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How do we translate the digital into physical?

November 17, 2009

Reading Phase 2.0 in Design Week got me thinking about the digital world and jewellery.

‘With digital technology so embedded in our daily lives, designers are now free to move on and embrace the challenges of interactivity and user-generated content. Mike Exon explores the potential of this brave new world’

The Post-digital world has now embraced many art disciplines. It is not just restricted to the graphic designer or interactive media designer. Other disciplines are now learning how to harness the ‘D’ word into their own area. But how do we use it to make jewellery more interesting? How do we make our work stand out in an exhibition or gallery?

‘Users are having a more active role, in terms of designing their own objects and being a part of the creative process.’

Is this the way forward for jewellers? Allowing users to be a part of the design process? My masters project, Bitter Sweet, did just that. It puts the customer at the heart of the process, enabling them to be a part of every stage of the design process.This picture is a result of  working with the user at every stage of the design process.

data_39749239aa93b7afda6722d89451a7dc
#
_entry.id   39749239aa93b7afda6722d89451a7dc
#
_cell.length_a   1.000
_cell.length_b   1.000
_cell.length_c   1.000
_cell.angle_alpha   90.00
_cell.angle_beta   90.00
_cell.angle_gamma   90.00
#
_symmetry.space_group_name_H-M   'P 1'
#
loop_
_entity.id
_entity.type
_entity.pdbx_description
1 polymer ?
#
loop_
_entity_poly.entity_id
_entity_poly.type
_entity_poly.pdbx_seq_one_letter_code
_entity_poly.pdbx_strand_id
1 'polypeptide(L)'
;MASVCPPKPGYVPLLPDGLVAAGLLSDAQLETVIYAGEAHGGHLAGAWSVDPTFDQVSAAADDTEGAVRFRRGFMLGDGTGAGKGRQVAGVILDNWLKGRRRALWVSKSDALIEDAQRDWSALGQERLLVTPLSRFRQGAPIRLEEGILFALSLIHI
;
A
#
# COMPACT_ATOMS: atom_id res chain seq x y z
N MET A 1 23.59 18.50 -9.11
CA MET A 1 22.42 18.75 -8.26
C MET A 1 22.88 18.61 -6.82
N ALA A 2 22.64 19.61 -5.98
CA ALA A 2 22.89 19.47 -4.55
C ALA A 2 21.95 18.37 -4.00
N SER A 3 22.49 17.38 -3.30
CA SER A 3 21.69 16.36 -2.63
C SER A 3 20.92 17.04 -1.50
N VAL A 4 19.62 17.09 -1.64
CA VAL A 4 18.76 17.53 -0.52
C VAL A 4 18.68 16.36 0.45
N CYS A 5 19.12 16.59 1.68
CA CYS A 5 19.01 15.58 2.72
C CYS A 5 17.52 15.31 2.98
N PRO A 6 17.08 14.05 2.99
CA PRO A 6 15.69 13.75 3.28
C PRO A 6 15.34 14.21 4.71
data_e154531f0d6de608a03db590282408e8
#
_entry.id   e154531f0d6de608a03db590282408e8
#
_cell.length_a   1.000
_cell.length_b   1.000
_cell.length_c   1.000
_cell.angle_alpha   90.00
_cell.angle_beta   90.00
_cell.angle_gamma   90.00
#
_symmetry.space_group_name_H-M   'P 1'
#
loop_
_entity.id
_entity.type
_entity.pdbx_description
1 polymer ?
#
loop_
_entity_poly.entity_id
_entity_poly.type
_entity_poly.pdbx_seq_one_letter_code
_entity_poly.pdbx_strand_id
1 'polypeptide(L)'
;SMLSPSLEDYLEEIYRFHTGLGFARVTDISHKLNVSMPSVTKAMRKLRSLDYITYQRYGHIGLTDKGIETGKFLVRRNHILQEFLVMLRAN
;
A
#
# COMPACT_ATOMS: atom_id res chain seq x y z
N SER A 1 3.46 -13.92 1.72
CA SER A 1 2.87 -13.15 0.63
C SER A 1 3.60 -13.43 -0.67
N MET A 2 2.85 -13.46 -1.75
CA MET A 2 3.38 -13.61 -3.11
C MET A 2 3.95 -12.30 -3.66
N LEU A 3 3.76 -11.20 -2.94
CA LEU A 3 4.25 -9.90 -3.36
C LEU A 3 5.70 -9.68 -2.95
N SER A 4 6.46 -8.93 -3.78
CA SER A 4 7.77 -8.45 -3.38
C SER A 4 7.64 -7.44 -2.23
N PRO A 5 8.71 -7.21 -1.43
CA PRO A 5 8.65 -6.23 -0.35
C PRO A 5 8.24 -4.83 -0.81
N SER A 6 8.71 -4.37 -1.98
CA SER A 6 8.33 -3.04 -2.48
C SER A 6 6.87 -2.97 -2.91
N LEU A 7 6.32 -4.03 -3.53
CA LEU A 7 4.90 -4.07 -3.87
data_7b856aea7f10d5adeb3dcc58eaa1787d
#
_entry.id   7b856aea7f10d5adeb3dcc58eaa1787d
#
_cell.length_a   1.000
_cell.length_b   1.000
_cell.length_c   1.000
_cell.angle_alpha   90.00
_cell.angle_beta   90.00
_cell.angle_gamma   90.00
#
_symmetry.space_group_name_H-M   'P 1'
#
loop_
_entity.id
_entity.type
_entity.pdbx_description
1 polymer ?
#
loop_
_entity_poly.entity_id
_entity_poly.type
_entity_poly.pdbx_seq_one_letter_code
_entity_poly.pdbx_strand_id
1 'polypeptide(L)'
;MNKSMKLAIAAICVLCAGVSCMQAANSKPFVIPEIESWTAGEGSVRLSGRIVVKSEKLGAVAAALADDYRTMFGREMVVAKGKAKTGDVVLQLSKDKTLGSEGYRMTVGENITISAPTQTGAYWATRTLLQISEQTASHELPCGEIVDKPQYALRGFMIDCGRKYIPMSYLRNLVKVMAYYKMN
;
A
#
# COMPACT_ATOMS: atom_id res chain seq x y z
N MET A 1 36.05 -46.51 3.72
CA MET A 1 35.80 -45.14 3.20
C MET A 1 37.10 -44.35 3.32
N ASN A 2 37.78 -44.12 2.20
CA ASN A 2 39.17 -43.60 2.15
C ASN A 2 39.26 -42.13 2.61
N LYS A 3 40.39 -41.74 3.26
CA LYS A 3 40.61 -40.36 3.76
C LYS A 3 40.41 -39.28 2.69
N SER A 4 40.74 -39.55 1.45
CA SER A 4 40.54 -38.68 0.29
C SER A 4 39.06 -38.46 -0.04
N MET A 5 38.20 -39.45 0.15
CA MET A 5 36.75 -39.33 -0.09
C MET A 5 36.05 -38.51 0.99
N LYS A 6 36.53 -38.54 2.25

Does it work? Do people value the piece more? Are they willing to pay more for such a unique piece, a piece that they have co-created? Is this the way that jewellers can use digital world to make them stand out?

Using the social media tools on offer to you, you can show the design process and tell the audience your story. But that is only if the user is interested in looking you up. So how do you marry the two together? How do you combine the digital and the physical so that when the user views your work they can see the story too?

I put the question to you. If you were exhibiting your jewellery in a gallery, how can you filter what you say on the internet into the physical gallery space? How can you tell your story that you tell on the internet to the audience viewing your piece in the physical world?

It’s something I have been asking myself for a few days now and I’m not sure of the answer yet . . .

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11 Comments leave one →
  1. November 18, 2009 12:32 am

    Hi Kate,
    thanks for commenting on wenovski. Here is my take on your question:
    I dont think that the translation from digital to physical needs to be “literal”. Imagine a ring simply flickering away the frequency of your tweets or an amulet visualizing the growth and activity of your facebook network with thin spidery lines. Imagine the crystal of the piece becoming the key to a personal data storage (like crystals in supermans cave… going a bit off-topic here). Imagine the piece becoming alive itself, telling you the stories it has experienced with its owner, projecting a recording of what it has seen. Jewelry isnt something that is traditionally cocreated by many people – it is something personal. So why not keep it personal and have it reflect the stories and people around its owner instead?